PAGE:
Nuclear Optimism and the Reality of How Humans Price Risk
by Gregor Macdonald
The cataclysm visited upon Japan this March has produced an understandable debate over the future of nuclear power. As so often is the case, however, these post-crisis conversations presume the freedom to decide new policy choices when such choices, by society, have already been made. Decades after the advent of nuclear power, this modern energy source still provides only 5% of total global primary energy supply. Reality tested, risk adjudicated, and cost denoted, nuclear power has been given more than enough time to be adopted. We can talk all we like. There is little reason for nuclear optimism. | see: Global Energy Use by Source 2010 (estimate).
When humans assess risk we are more inclined to overweight catastrophic damage that occurs in short, acute phases than we are to pay sufficient attention to losses which come more chronically, over time. Thus it’s inarguable that the extraction, transport, and burning of coal for example will do (and has done) far greater harm than nuclear power. But humans prefer to live with a measure of negativity, than to die suddenly. This strikes the rationalists as downright…irrational. But is this really so surprising? Heightened aversion to sudden death (or intense suffering), but, complacency towards slow death has been a winning trait for the species.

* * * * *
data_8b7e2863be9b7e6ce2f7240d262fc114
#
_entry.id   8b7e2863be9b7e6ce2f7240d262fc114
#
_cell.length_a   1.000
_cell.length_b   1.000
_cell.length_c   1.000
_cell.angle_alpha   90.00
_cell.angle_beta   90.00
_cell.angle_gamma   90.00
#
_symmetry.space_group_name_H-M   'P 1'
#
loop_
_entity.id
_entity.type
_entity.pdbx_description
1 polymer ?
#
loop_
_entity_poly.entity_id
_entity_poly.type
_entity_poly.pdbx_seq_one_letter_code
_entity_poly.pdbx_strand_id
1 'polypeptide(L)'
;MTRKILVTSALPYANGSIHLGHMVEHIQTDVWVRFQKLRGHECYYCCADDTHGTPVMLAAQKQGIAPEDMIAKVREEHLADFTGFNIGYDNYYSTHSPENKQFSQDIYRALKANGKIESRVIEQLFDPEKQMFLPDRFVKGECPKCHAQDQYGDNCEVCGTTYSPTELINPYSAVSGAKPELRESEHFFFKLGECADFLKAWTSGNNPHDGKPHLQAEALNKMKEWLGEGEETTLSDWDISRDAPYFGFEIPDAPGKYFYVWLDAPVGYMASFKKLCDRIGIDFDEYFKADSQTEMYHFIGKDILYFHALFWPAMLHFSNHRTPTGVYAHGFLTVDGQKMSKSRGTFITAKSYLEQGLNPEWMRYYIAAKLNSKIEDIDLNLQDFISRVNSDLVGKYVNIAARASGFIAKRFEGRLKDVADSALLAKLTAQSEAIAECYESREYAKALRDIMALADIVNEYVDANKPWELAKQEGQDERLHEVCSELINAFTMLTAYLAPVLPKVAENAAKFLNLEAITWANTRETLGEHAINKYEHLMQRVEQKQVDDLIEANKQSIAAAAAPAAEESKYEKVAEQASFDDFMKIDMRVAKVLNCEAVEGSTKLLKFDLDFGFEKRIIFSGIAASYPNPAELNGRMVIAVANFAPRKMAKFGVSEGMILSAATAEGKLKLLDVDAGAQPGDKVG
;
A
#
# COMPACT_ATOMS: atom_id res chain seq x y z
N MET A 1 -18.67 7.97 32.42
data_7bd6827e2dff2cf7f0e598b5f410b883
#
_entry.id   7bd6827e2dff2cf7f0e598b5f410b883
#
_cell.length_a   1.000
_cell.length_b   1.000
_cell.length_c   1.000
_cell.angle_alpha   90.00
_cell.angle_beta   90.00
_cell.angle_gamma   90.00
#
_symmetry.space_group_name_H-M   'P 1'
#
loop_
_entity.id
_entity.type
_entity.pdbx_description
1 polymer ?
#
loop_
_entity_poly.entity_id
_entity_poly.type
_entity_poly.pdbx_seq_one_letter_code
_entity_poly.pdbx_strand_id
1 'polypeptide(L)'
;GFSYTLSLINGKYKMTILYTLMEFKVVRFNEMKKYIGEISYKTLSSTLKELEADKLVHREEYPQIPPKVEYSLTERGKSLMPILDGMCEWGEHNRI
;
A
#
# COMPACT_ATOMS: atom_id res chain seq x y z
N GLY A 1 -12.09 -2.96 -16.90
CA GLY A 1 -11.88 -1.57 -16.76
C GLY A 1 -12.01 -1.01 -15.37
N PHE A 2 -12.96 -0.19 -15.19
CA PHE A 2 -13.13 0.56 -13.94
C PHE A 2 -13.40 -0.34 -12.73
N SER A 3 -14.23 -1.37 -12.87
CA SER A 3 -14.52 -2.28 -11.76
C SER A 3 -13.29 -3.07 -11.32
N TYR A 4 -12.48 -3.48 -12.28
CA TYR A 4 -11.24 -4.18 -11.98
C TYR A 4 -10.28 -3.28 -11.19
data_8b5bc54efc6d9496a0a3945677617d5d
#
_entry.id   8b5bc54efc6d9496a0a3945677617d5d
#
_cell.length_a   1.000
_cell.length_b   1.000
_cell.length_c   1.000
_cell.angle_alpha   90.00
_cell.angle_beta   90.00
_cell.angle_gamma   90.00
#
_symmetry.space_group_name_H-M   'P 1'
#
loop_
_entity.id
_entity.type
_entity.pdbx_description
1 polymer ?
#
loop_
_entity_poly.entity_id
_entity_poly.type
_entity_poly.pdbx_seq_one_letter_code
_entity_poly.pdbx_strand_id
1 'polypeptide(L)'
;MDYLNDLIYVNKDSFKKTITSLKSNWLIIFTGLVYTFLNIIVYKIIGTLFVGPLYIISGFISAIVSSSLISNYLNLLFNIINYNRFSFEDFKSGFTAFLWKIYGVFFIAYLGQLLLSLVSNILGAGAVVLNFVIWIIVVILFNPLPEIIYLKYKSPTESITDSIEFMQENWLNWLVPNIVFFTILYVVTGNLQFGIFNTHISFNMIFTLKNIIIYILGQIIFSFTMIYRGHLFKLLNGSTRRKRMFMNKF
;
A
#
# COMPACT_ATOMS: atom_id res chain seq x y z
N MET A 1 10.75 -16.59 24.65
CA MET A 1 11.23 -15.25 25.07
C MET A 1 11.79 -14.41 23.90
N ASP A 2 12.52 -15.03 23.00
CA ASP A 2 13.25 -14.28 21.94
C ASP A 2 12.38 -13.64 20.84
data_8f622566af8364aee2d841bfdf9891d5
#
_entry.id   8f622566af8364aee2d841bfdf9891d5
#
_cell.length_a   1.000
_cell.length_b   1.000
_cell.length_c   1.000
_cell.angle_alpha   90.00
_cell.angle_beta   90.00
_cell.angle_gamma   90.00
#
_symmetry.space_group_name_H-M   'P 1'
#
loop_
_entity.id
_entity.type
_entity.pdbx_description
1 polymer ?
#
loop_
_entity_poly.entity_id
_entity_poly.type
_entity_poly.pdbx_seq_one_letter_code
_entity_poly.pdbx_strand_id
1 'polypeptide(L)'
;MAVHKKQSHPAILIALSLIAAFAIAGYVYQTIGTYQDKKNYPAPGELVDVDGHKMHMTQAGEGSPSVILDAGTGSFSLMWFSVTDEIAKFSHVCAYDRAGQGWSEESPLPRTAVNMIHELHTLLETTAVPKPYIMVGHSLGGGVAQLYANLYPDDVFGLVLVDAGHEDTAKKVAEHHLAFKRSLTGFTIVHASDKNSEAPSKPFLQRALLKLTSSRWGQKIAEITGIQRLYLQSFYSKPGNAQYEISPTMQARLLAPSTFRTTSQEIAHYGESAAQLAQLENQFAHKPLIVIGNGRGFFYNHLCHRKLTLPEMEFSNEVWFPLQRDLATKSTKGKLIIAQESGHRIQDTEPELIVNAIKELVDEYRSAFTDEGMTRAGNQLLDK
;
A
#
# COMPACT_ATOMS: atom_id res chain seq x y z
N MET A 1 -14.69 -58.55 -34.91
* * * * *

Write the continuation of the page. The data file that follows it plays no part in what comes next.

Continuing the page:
The rationalists will of course make their case for nuclear power. Robert Bryce did so recently, for example, and his case is strong. However, when we consider how humans will actually respond to Fukushima—not how they should respond—we can begin to understand why the little yellow bar in the chart shown above rests at 5.36%. For example, in the aftermath of the 2008-2009 financial crisis when the world found itself slightly poorer, it was coal demand that made the largest advance in 2010, rising over 6.00%. In the aftermath of Japan’s earthquake, already that country is reaching hard for LNG–liquified natural gas—and will certainly reach harder for coal as well. Indeed, I have figured that in a post-Fukushima environment, with a likely global, rolling, safety review of nuclear power, that as much as 2.00% of total global energy demand could swing to LNG and coal over the next 36 month. By the time that process is finished, nuclear power will be even more diminished in its role.
It’s not governments, environmentalists, or any marginal group that’s responsible for nuclear’s built in limits to adoption. It’s the extraordinary complexity of nuclear power, it’s high cost and time to completion, and society’s fear that accounts for its growth rate. I would much rather forecast society’s reactions towards nuclear in the future, than to bet on the efficacy of rationalism. Indeed, I am willing to bet that nuclear power will never rise to 10% of total global energy supply—mostly because I doubt it will ever reach 8.00%—or even much higher than it is today just above 5.00%. The yeah vs. nay conversation therefore about nuclear will remain, as it is today, largely recreational.